This image was acquired for ISO and a 30 ms exposure time.
The only image processing performed on this image was demosaicking. The severe levels of noise present in the image demonstrate that low and medium light conditions represent a major challenge for imaging and computer vision systems. Note that particularly inexpensive low-end sensors will exhibit drastically worse performance compared to higher end smartphone camera modules. An in-depth description of our calibration procedure is provided in the supplement. Upon acceptance, we will publically release our dataset of camera PSFs and noise curves.
We evaluated classification performance under the image formation model from Sec. We used PSFs from the center, offaxis, and periphery regions of the camera space. The three PSFs are highlighted in Fig. We used noise parameters for a variety of lux levels, ranging from moonlight to standard indoor lighting, derived from the ISO noise curves in Fig. The drop in performance for low light levels and for the periphery blur is dramatic. The results in Table. We fine-tune the network on training data passed through the image formation model.
We denoise and deblur images using standard algorithms before feeding them into the network. We train a novel architecture that combines denoising, deblurring, and classification, which we describe in Sec. We evaluate all three approaches in Sec. In this section, we describe the proposed architecture for joint denoising, deblurring, and classification, illustrated in Fig.
The architecture combines low-level and high-level image processing units in a pipeline that takes raw sensor data as input and outputs image labels. Our primary contribution is to make the architecture end-to-end differentiable through a principled approach based on formal optimization, allowing us to jointly train low-level and high-level image processing using efficient algorithms such as stochastic gradient descent SGD.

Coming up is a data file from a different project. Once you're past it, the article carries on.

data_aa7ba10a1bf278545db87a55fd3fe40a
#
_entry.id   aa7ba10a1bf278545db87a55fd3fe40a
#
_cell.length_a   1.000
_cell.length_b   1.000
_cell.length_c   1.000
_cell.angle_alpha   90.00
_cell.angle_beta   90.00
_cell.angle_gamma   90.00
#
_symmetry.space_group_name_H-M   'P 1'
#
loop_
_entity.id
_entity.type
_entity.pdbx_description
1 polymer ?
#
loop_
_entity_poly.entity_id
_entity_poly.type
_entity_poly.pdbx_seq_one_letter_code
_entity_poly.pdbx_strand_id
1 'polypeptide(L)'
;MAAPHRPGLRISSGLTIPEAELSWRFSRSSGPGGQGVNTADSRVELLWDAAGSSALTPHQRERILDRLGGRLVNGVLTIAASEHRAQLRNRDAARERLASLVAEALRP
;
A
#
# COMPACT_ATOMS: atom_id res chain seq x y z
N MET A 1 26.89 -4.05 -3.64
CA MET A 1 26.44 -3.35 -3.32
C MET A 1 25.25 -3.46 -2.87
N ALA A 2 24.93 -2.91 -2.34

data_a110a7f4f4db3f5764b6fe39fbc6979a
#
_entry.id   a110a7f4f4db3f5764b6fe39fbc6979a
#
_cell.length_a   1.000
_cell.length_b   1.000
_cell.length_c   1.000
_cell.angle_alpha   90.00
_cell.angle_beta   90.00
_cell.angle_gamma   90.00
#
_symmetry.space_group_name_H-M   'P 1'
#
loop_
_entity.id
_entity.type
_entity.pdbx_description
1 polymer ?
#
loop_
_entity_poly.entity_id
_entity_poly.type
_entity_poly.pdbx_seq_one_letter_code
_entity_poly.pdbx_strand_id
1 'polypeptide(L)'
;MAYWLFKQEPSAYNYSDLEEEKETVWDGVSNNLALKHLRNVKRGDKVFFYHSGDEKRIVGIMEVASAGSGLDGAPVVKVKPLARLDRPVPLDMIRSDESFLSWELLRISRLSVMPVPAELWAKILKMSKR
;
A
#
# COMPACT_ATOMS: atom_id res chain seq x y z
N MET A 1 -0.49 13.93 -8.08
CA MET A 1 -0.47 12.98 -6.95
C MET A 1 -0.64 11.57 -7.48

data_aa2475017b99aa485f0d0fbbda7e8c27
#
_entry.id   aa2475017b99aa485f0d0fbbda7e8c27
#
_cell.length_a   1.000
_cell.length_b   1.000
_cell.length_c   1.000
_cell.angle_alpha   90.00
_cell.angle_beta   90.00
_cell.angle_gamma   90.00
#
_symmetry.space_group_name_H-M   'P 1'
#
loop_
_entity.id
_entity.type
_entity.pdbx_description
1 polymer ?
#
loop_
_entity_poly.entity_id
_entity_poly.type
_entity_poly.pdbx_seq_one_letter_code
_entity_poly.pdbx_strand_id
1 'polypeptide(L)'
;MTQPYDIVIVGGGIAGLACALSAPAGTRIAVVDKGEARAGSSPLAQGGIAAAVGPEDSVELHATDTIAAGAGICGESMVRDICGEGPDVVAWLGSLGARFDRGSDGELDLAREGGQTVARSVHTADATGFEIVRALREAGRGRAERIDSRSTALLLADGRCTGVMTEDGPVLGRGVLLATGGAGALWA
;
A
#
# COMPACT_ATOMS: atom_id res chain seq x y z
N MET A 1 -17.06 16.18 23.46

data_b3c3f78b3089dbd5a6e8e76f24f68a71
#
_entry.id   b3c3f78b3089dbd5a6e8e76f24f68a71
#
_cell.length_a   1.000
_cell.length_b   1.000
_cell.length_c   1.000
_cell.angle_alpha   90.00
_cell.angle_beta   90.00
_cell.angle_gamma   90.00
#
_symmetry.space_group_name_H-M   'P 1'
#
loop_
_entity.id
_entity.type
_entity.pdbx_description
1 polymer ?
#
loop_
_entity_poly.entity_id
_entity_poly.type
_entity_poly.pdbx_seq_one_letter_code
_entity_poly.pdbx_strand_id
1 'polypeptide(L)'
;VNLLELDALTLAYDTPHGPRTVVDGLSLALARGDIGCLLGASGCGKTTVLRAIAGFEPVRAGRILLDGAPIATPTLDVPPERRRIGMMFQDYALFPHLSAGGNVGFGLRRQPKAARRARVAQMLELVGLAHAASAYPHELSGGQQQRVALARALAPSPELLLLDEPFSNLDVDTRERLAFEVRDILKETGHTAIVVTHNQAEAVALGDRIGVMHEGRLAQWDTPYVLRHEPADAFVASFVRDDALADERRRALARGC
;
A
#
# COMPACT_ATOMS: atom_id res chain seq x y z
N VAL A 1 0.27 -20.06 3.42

Ten Lectures on Statistical and Structural Pattern Recognition / Edition 1
Existing pipeline approaches, such as processing the raw sensor data with a camera ISP before applying a classification network, are not differentiable in the free parameters of the low-level image processing unit with respect to the pipeline output. We modify the shrinkage fields model using ideas from convolutional neural networks CNNs in order to increase the model capacity and make it better suited for training with SGD.
Any differentiable classification network can be used in the proposed pipeline architecture. The proposed architecture can be adapted to other high-level computer vision tasks such as segmentation, object detection, tracking, and scene understanding by replacing the classification network with a network for the given task. The outline of the section is as follows. In Sec. The proposed low-level image processing unit and the shrinkage fields model are inspired by the extensive literature on solving inverse problems in imaging via maximum-a-posteriori MAP estimation under a Bayesian model.
The MAP estimate of x is given by. Iterative methods are usually terminated based on a stopping condition that ensures theoretical convergence properties. An alternative approach is to execute a pre-determined number of iterations N , also known as unrolled optimization. One can interpret varying parameters as adaptive step sizes or as applying a single iteration of N different algorithms. We can thereby optimize the algorithm for a reconstruction metric such as PSNR or even the loss of a high-level network that operates on x N such as Inception-v4.
The choice of data term f y , A x is based on the physical characteristics of the sensor, which determine the image formation and noise model.
Ten Lectures on Statistical and Structural Pattern Recognition | M.I. Schlesinger | Springer
Classical priors are based on sparsity in a particular dual basis, i. Hand-crafted bases have few if any parameters.
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We need a richer parameterization in order to learn C. The most flexible parameterization for images assumes that C can be partitioned as. It follows that each C i is given by convolution with some filter c i. Learning C from data means learning the filters c 1 , … , c k. The norm g can also be learned from data. Many iterative methods do not evaluate g directly, but instead access g via its sub gradient or proximal operator. The proximal operator p r o x g is defined as.